Return on Investment is a measure of how much profit or money is obtained from an investment, and is expressed as a percentage. Investors calculate return on investment (ROI) to gauge the efficiency of their investment.
Investors use return on investment to establish how successful their investment is performing, and also to compare its efficiency relative to other investments. ROI will vary based on what an investor is investing in and what they consider to be “favorable returns.” But even so, an investor can’t assess the profitability of any investment, whether its rental property, bond, stock, option or collectible, without an understanding of how to calculate return on investment (ROI).
The formula for calculating ROI acts the basis from which business make informed investment decisions, and while the calculation stays constant, different kinds of investments bring along unique variations to the equation.
This article will discuss the basics of ROI along with some aspects that investors should bear in mind when using it in their investment decisions.
To calculate the ROI of an investment, one would need to take the cumulative ROI and subtract the initial cost of the investment. But since ROI is a profitability percentage or ratio, it’s represented in percentage or ratio forms. To get the percentage profit, one should take the net gain (profit) and divide it by the original cost and multiple by 100 as elaborated below.
ROI = ((Profit on investment-original cost of investment) / original cost of investment) x100
The primary goal of ROI is to represent the value or additional money that one obtains – the return or benefit they gained – as a ratio or percentage of their original investment.
As an example, a business person buys an inventory worth $200,000. After a year, they manage to sale the whole inventory for $300,000. The ROI is the final sale price (in this case $300,000) less the buying price (or $200,000). To calculate the ROI, the business person would divide his or her profits ($300,000 – $200,000 = $100,000) by the investment cost ($200,000), for a return on investment of $100,000/$200,000, or 50%.
With this data, it’s easy for the business person to compare his or her investment in inventory with their other projects. Suppose they invested $250,000 in another business and sold the products for a total of $300,000 after a month. The ROI would be ($300,000 -$250,000 = $50,000), $50,000/$200,000=25%.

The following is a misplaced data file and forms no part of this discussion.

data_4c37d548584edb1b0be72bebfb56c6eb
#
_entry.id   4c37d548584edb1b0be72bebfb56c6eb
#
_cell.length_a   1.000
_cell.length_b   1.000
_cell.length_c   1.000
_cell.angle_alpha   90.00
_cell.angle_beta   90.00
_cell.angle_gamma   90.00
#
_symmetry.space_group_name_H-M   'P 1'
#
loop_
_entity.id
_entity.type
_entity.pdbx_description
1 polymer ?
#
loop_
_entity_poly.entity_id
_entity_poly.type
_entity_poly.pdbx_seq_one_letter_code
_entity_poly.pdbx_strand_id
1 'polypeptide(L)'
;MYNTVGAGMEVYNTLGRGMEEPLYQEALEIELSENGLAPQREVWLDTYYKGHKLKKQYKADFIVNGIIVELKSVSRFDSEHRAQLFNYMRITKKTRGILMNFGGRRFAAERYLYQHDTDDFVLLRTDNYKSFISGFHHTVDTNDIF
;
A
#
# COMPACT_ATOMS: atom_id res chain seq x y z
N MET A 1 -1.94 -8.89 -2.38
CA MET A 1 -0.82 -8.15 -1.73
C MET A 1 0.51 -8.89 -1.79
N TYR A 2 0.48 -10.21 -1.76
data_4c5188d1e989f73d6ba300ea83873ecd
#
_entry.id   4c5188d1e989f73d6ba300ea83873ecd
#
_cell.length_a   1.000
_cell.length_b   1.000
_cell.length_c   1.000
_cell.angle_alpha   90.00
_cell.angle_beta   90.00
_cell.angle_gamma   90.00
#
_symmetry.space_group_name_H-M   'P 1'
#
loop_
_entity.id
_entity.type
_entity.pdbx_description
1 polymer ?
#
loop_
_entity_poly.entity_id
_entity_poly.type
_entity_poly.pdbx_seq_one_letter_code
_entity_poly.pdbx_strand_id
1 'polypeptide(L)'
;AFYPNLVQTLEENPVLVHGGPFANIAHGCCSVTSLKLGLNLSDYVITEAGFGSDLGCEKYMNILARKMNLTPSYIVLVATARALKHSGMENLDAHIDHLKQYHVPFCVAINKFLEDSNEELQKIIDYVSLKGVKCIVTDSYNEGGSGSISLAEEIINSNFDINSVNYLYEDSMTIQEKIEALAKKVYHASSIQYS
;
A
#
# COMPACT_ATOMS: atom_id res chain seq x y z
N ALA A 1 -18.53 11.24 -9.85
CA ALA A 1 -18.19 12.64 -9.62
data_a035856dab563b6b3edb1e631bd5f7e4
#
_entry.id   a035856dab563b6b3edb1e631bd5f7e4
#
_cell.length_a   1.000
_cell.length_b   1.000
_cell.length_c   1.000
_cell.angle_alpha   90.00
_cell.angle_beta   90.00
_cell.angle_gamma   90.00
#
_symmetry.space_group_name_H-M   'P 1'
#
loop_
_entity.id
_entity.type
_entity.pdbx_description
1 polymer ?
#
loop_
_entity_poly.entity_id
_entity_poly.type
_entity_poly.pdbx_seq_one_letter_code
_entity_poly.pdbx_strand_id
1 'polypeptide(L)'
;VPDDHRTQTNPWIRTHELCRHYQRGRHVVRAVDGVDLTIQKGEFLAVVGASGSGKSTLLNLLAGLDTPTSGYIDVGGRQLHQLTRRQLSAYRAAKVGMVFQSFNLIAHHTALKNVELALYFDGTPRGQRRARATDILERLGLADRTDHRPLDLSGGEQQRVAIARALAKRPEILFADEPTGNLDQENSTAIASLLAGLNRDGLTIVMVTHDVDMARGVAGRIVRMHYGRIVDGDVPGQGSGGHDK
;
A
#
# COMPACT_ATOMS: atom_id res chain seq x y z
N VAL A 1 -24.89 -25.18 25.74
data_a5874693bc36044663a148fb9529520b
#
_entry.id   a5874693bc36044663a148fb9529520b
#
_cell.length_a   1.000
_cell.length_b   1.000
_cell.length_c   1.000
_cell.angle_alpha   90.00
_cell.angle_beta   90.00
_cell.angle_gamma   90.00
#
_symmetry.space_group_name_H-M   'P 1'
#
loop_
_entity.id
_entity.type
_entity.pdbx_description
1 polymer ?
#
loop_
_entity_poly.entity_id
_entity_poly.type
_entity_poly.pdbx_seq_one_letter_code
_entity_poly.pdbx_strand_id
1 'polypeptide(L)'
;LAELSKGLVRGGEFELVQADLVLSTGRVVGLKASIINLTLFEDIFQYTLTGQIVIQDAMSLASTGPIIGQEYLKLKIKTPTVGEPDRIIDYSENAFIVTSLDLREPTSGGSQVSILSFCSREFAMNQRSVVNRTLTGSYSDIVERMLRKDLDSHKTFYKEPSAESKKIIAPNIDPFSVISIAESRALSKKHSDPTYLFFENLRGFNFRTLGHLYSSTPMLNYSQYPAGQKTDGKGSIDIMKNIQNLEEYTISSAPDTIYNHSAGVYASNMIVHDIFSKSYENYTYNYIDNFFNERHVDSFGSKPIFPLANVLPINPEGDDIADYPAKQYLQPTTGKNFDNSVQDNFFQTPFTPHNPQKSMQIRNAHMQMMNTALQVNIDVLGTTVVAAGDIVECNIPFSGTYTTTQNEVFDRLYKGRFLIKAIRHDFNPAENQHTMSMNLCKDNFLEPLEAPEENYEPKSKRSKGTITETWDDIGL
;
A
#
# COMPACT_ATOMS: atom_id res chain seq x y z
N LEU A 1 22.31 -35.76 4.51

Limitations of ROI
Real estate can attract returns in two ways, through price appreciation and rental income. The ROI includes price gains when the property value goes up and the rent collected. However, the investment cost arises from a range of sources, including initial purchase price, insurance, property taxes, and upkeep.
Yes, people can earn a 200% return from selling their property, but often, this amount is the difference between their initial investment on buying the property and amount they sold it for – but not inclusive of other costs. Real estate is a profitable niche; however, their estimated ROI can be exaggerated if one doesn’t include all costs.
Some collectibles, like the Mona Lisa Painting, Scrap Dealer Egg, Action Comics #1 and so on are worth hundreds of thousands of dollars, making for substantial ROI when matched to their original prices. But they are rarely bought at their initial cost and based on the type, have high maintenance and insurance cost that lower their ROI.
It’s easy for one not to factor in the costs of transactions when investing in stocks, even though this can inflate the ROI. For instance, if one made a $100 gain on a stock investment, but incurred a $10 transaction fee when he or she purchased the stock, and also when they sold it, the original ROI of $100 would be inaccurate.
ROI measures the bottom line of an investment, but it does not factor in the amount of time the investment has taken. For instance, if investment in “A” has an ROI of 50% and “B” has an ROI of 100%, from the face value, the 100% benefit takes the day. However, if it took investment “B” five years to achieve the 100%, while it took investment “A” only a month to reach the 50% gain, then investment “B” would not be as impressive.
Like in the above scenario, the business person obtained a 50% ROI after a month in one business; and a 25% ROI after a year in another business. While the 50% seems appealing at first, the amount of time, it takes to realize the return is longer much when compared to the 25% ROI after a month. As such, it is essential for business people to factor in the amount of time an investment takes when calculating the ROI.
Calculating return on investment (ROI) is an excellent way for businesses to keep track of their progress regarding profits. But even so, investors should keep in mind that it’s a historical measure – it takes record of past returns, which often don’t guarantee future results.
For instance, an investment in stock might produce an ROI of 300% to 500% in its growth stage, but drop as the company matures. If one invests in stocks after the growth stage, depending on the historical ROI, their gain won’t match the past returns. It’s also important to note that the projected return on investment on unproven investment is even more unreliable when there is no data to back it up.